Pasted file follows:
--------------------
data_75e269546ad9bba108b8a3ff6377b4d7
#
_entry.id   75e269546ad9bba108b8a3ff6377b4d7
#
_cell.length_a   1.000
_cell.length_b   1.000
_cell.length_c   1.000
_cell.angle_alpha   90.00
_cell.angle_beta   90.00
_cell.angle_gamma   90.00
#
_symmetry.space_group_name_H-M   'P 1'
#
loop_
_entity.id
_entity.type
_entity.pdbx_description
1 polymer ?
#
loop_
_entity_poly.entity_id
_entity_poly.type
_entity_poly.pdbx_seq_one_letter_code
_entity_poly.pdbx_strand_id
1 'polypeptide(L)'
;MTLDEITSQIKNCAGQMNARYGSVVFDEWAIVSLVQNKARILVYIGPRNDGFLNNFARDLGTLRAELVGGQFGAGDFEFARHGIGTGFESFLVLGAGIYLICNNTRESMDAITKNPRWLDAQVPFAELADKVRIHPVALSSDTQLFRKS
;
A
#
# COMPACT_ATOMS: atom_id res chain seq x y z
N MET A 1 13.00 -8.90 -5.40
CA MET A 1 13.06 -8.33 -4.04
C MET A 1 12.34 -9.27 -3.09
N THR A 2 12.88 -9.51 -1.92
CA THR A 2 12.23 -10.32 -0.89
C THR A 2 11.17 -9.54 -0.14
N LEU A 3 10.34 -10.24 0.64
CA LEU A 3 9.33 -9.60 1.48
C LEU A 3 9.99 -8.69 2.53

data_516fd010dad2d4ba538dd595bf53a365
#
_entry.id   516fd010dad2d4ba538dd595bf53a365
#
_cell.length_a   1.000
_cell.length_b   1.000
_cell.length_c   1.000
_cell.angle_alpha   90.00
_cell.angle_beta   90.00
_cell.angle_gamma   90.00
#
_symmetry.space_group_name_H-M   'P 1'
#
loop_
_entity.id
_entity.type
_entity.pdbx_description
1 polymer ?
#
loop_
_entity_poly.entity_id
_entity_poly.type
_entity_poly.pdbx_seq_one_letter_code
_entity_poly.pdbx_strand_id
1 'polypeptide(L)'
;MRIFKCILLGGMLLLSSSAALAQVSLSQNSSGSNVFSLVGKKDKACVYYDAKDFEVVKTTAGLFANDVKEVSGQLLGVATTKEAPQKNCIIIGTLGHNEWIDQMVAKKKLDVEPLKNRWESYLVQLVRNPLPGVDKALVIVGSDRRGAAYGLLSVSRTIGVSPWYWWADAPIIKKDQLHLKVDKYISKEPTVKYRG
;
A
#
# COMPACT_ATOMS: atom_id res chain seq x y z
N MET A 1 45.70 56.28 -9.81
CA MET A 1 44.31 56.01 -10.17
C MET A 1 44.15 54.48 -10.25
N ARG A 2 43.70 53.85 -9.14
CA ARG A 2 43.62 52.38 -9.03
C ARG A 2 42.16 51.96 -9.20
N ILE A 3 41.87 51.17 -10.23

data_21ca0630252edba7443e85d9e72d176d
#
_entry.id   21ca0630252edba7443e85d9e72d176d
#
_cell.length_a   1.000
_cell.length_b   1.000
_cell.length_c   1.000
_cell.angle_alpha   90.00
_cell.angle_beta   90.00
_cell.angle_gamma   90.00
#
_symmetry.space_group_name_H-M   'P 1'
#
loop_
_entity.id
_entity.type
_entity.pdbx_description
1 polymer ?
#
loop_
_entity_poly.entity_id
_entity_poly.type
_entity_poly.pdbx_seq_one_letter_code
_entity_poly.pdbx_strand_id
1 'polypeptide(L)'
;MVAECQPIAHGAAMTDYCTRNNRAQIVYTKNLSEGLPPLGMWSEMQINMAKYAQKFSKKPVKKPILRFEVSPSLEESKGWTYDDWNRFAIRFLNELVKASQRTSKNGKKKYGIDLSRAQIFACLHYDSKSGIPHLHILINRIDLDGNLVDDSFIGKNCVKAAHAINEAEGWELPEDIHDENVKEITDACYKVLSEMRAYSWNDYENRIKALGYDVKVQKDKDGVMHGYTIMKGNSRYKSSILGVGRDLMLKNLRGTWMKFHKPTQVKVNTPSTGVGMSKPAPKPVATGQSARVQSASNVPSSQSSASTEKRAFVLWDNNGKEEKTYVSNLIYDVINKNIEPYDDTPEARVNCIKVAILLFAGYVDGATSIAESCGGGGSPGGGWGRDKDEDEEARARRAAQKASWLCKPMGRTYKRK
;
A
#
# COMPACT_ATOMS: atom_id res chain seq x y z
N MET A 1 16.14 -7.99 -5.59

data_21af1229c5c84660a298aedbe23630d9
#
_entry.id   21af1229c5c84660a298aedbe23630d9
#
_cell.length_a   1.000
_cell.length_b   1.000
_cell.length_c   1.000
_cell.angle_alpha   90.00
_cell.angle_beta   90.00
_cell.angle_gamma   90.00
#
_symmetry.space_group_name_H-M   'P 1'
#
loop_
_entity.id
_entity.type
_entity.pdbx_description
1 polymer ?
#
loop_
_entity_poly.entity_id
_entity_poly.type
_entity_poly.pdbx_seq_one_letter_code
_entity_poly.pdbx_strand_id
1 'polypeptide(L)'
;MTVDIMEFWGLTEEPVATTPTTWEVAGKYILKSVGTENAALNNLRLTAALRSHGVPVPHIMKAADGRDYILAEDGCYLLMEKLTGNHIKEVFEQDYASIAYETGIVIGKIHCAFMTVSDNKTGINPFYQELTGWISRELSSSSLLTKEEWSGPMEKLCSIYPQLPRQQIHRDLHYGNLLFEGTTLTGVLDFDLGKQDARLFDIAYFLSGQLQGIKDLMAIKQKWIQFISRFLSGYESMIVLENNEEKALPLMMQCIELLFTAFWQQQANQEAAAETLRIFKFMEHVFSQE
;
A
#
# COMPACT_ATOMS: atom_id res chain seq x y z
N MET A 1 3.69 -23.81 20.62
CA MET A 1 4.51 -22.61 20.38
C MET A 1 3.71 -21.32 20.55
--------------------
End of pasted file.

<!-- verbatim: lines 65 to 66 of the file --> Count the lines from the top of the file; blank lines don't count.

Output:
;MRIFKCILLGGMLLLSSSAALAQVSLSQNSSGSNVFSLVGKKDKACVYYDAKDFEVVKTTAGLFANDVKEVSGQLLGVATTKEAPQKNCIIIGTLGHNEWIDQMVAKKKLDVEPLKNRWESYLVQLVRNPLPGVDKALVIVGSDRRGAAYGLLSVSRTIGVSPWYWWADAPIIKKDQLHLKVDKYISKEPTVKYRG
;